Policy must catch up with business 'ingenuity' on resource efficiency, says Corporate Leaders Group

Business "ingenuity" on resource productivity has "moved ahead of the policy agenda" and politicians need to introduce new legislation that fosters the circular economy and service-based business models, according to the director of The Prince of Wales's Corporate Leaders Group (CLG).

The report notes that all companies want EU regulations to be harmonised to create a broader understanding waste definitions and treatments

The report notes that all companies want EU regulations to be harmonised to create a broader understanding waste definitions and treatments

Speaking ahead of a new report on business models for resource productivity, launched today (15 September), CLG’s director Jill Duggan told edie key political barriers had hindered the emergence of new business models that could generate new job opportunities.

“Part of the role of the CLG is to give policy makers confidence in making ambitious policy,” Duggan told edie. “But it’s much easier to invest against very strong signals from Government than very week signals; otherwise it’s a very slow take-up of these new approaches.

“We're at the beginning of this journey here and we haven't thought through all the consequences, but one could well be the spread and creation of job opportunities which could be a very attractive option for ministers and businesses.”

CLG - a coalition of European business leaders including Tesco, Kingfisher and Unilever - examined 14 companies, including the likes of Philips, Interserve and Stora Enso, as to how they were championing resource productivity. The companies were in agreement that “systemic challenges” were still slowing progress, such as a perceived market failure for secondary materials like plastic.

The report notes that all companies want EU regulations to be harmonised to create a broader understanding waste definitions, treatment and potential reuse and end-of-life applications.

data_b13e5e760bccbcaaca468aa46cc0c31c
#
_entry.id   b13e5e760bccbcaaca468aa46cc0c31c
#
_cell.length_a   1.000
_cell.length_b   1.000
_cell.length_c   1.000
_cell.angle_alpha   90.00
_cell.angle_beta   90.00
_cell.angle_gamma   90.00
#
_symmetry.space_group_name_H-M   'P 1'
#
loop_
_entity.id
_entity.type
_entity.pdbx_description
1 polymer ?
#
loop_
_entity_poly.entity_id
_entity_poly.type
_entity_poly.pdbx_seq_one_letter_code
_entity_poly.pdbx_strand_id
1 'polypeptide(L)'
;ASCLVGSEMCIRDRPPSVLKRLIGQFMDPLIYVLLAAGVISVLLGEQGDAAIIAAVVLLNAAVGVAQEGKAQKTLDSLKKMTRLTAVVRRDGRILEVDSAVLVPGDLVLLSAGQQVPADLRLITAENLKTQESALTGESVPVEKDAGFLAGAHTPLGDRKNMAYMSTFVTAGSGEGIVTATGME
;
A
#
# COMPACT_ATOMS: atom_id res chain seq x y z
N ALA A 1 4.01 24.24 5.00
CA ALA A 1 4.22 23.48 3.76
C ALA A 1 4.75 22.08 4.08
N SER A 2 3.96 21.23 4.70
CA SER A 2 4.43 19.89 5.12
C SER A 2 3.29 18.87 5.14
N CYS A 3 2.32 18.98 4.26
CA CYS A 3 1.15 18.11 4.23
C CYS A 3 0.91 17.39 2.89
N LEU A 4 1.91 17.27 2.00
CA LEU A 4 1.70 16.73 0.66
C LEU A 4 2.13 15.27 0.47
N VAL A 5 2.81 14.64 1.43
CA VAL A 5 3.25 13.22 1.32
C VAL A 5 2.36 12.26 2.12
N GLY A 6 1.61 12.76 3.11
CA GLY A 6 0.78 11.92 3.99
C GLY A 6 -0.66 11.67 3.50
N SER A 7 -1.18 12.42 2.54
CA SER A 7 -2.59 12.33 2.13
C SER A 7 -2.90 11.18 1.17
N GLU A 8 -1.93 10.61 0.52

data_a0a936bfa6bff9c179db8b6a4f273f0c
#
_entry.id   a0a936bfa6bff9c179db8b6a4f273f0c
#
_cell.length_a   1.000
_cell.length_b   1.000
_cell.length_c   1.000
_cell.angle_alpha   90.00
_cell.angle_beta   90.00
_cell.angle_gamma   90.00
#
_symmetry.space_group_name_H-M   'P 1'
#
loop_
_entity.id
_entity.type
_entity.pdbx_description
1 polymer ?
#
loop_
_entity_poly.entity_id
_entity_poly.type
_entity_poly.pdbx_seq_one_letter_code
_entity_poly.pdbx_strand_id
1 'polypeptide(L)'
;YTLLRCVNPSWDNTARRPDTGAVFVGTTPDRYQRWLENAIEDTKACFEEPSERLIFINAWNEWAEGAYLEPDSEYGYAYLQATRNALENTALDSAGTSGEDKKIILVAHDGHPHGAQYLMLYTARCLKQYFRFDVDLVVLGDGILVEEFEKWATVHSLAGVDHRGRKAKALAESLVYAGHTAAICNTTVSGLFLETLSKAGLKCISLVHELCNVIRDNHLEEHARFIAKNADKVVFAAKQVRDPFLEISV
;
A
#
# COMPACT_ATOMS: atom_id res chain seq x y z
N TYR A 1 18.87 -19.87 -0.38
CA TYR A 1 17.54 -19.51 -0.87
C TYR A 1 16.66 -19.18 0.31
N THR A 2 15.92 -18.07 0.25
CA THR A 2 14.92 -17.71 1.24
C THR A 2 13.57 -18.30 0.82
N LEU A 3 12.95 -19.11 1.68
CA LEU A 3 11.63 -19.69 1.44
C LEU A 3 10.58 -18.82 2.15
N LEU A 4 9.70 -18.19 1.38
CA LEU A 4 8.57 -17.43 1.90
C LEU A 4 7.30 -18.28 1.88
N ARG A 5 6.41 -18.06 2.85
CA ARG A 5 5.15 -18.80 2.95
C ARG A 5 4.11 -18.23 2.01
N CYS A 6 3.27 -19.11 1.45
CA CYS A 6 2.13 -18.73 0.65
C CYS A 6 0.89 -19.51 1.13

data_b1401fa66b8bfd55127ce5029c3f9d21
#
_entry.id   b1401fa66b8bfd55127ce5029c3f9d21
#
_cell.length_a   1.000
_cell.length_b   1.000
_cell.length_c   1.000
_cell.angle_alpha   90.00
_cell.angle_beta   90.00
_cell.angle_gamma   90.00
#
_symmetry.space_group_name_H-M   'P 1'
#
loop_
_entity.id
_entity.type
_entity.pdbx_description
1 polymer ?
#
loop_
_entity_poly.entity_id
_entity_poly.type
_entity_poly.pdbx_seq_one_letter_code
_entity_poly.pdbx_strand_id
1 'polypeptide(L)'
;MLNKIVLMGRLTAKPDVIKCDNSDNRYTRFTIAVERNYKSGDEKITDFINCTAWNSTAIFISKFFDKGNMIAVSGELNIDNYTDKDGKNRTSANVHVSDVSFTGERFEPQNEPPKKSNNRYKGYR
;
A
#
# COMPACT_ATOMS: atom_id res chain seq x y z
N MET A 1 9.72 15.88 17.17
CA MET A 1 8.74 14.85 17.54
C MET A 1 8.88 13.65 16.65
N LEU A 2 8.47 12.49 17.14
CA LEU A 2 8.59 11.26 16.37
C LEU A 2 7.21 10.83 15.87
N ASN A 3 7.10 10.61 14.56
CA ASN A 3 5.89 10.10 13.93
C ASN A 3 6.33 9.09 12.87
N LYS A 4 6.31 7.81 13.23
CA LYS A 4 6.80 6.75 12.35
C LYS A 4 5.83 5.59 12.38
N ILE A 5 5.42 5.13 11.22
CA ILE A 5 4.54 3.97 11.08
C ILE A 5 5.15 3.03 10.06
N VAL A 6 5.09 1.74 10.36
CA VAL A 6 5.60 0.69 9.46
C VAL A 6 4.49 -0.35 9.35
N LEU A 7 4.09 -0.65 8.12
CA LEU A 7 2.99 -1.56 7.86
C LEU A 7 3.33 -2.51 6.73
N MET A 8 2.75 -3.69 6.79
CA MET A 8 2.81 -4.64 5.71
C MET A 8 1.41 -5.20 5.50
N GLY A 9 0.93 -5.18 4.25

The companies agreed that more effective policies were needed to help overcome current barriers such as setting minimum design requirements, targeted tax measures for disposable items to encourage repairs, more ambitious public procurement criteria and to reduce labour taxes in favour of resources taxes.

Some of the companies, such as Philips Lighting, are currently moving away from a linear business model to sell services and functions in relation to their products. This use of “servitisation” is offering unique economic benefits to certain companies, but is still in its infancy. The report recommends that policy is used to catalyse growth in this area and make other companies aware of the benefits.

The EU Commission estimates that waste prevention, re-use and resource productivity could create net savings of €600bn for businesses in the EU, all while reducing annual emissions by 2-4%. For the UK, nearly £80bn could be saved if the country adopts resource-efficient business models by 2030, according to the Aldersgate Group.

Broader social benefits

Outside of financial benefits, Duggan suggested that another selling point of a service-based model is the new stream of jobs created that are located outside of facilities. Jobs based on repair, remanufacturing and maintenance could create “more diverse opportunities for work across a lot of communities”, she noted.

“There are broader social benefits that can be told from this change in attitudes,” Duggan said. “The companies that survive and thrive are those that do look to the future to consider these issues and ones carrying on with old-fashioned ways are vulnerable.

“Part of the problem is communication and communicating policies to a whole range of businesses so they really understand what's expected and why. It's one of the first things that any Member State can do. Awareness raising is one of the most important things that any Government can do.”

The report draws on the conclusions provided by Interserve’s group director of sustainability Mat Roberts, who claimed that 70% of circular economy policy is focused on end life, whereas ideally, it should be “nearer 5% responsibility left for end of life decisions”.

The sentiment is echoed by Duggan who claimed that more emphasis should be placed on the design of products, with the aim of ultimately consuming less material. However, Duggan noted that these ideologies would have to be fed into school systems to equip the next generation of workers with the knowledge to champion resource productivity.

This isn’t the first time that Duggan has called on policymakers to catalyse companies to unleash new business models. Last year, Duggan told edie that policy makers should enable a “fundamental shift in attitude” to take place across all sectors in order to collaboratively push towards a resource-efficient future.

Matt Mace


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